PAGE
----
- Singapore’s Chek Jawa Wetlands includes six natural habitats and is a great place for biking.
- Wild boars can grow up to 400 pounds and can be very aggressive – even dangerous.
- A wild boar’s diet is made up mainly of 90% plants and 10% anything they come across.
The Chek Jawa Wetlands in Singapore were the scene of a daring crime! This area is usually famous as one of Singapore’s richest ecosystems – a meeting place of six natural habitats which are a sandy beach, a rocky beach, a seagrass lagoon, coral rubble, mangroves, and a coastal forest. It covers around 100 hectares and is home to many animals. The best way to explore it is by bike – unless you meet a hungry wild boar and a theft takes place!
Check Out This Video!
Bikes and Boars!
It’s always lovely to explore natural environments on foot or on a bicycle. It’s kinder to the environment, great exercise, and gives you the time to appreciate the flora and fauna at a slower pace. It also allows you to interact with some animals – if they want to. And this wild boar certainly wanted to!
In this short clip, we see a young lady lose her lunch! The clip opens with her attempting to get back on her bike but the boar has other ideas. It has identified the purple package as a tasty snack and is not going to let it go. She swings her bike around but the boar puts its two front limbs up on the bicycle basket so that it can reach inside. It manages to grab the lunch in its mouth and with a soundtrack of screams and laughter, it heads back into the forest to enjoy the food in peace.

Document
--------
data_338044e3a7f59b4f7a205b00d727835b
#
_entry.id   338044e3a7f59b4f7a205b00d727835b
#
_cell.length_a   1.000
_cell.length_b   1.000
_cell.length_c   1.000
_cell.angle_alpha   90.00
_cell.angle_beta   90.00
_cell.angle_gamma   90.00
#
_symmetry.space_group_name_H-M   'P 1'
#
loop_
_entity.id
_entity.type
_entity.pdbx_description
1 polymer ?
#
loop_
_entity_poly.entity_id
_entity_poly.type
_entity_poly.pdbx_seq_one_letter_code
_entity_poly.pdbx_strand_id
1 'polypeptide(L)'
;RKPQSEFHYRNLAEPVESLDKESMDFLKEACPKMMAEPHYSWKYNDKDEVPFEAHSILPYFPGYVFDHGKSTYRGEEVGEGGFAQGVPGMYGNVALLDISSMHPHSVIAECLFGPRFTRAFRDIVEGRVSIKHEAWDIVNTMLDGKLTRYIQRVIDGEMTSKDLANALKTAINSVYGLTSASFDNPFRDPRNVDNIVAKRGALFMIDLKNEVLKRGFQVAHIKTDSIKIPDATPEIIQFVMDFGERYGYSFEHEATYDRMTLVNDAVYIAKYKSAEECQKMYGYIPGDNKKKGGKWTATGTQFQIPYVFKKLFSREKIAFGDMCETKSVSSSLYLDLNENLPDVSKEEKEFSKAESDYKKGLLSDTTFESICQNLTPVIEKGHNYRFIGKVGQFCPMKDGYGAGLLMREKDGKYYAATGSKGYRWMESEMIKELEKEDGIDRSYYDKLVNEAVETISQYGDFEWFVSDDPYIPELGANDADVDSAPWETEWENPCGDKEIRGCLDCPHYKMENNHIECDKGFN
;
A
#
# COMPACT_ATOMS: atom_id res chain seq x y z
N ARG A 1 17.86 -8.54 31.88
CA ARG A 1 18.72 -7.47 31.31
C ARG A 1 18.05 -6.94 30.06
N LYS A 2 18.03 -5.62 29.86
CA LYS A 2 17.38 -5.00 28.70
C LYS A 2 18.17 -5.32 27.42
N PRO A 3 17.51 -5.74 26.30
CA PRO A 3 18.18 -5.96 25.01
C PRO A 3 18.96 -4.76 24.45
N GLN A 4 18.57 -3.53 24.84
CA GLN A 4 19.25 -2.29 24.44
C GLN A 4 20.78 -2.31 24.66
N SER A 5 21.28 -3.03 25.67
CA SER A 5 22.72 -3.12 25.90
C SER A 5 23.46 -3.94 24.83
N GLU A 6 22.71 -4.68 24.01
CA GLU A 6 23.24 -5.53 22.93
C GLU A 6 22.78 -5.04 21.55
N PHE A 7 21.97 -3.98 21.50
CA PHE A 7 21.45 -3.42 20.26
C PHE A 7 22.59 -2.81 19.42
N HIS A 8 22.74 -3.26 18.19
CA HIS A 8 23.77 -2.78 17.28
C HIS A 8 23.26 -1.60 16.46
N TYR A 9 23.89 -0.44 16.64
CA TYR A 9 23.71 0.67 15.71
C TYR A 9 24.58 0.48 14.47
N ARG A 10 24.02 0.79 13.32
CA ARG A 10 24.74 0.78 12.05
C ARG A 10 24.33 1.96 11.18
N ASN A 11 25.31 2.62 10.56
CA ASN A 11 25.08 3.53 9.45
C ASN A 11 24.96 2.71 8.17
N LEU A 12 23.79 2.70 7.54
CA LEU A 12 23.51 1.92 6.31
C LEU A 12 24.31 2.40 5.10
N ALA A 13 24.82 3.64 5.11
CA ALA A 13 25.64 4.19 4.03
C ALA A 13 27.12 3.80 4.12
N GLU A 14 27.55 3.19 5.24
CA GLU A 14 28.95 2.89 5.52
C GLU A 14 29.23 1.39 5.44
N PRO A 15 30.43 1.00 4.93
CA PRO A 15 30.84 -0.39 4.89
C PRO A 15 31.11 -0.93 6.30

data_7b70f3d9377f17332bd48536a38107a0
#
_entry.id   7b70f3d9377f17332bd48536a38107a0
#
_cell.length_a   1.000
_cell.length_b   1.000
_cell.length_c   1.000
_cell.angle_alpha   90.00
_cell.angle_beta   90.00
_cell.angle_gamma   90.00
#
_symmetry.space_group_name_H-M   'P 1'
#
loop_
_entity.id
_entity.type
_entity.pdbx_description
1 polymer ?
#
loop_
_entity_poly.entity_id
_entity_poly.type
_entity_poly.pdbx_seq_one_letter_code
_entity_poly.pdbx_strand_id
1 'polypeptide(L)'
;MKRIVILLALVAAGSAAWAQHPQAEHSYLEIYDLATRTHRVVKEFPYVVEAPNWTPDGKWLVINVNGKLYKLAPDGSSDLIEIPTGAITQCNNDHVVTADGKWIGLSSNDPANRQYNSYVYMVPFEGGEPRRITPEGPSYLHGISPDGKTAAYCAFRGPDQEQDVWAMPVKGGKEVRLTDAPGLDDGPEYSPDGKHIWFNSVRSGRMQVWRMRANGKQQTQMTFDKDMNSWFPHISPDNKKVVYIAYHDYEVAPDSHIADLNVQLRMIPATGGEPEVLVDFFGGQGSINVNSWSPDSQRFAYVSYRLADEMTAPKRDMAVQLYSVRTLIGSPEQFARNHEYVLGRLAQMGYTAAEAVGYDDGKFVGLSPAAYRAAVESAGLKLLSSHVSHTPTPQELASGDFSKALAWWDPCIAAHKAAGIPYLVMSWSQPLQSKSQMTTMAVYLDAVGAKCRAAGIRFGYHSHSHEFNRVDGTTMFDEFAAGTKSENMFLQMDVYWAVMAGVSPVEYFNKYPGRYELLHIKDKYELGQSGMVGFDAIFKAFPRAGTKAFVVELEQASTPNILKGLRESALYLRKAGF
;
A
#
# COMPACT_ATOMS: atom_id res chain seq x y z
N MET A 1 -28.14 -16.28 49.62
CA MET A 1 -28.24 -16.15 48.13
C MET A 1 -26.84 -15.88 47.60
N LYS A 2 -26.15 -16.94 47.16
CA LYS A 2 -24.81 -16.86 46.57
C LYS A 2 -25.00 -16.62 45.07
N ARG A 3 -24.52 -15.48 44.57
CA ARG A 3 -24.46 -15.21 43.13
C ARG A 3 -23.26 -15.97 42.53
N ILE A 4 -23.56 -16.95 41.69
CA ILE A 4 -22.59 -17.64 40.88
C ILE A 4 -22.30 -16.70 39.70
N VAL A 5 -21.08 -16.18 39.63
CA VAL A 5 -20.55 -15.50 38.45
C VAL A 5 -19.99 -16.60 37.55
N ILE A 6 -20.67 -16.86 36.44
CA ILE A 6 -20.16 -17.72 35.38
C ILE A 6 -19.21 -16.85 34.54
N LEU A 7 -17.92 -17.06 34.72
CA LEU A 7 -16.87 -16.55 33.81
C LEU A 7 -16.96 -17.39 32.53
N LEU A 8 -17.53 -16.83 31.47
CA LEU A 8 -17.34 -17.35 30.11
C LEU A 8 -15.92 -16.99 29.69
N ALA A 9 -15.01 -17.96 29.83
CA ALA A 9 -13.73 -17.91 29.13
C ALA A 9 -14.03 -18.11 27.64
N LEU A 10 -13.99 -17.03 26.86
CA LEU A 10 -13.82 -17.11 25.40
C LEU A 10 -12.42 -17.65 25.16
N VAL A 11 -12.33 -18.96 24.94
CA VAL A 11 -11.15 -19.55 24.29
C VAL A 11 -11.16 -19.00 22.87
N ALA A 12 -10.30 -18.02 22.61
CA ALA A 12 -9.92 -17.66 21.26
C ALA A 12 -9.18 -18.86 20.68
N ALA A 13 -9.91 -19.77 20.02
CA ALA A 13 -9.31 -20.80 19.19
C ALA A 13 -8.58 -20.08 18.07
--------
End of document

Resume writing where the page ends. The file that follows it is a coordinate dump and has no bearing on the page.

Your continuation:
Wild Boar’s Usual Diet
Wild boars are found in Europe, Eurasia, and Asia. They can grow up to nearly 400 pounds and are omnivores. In many parts of the world, they are hunted and eaten by humans and that includes New Zealand, Hawaii, and South Africa. So, perhaps this individual is just getting their own back!
When they are not eating packed lunches, their diet is made up mainly of plants which make up about 90 percent of their intake. Their favorites are young leaves with fruits, grasses, and berries. They unearth bulbs and roots from the ground using their strong snouts. In some regions, they also eat nuts and flowers but will have a try at most things. The animal protein part of their diet comes from eggs, worms, snakes, and lizards. If they come across prey left by another animal, they will also have a go at that!
The photo featured at the top of this post is © iStock.com/JMrocek
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